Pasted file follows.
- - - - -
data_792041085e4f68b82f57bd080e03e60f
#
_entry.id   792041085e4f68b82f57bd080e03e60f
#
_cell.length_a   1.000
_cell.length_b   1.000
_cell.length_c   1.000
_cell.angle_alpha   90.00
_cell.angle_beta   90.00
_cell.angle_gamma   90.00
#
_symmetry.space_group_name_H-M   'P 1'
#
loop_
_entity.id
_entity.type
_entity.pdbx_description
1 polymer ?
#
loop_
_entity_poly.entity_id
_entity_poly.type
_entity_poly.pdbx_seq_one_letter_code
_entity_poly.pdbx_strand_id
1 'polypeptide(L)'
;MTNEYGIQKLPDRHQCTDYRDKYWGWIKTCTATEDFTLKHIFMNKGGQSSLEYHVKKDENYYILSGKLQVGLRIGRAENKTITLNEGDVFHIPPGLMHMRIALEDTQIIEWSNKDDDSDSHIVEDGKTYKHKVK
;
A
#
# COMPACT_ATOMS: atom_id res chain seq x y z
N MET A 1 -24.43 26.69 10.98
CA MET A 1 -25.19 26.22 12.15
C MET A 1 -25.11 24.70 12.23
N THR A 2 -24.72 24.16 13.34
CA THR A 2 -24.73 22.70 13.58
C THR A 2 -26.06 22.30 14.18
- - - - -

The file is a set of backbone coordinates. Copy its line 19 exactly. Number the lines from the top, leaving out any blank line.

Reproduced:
#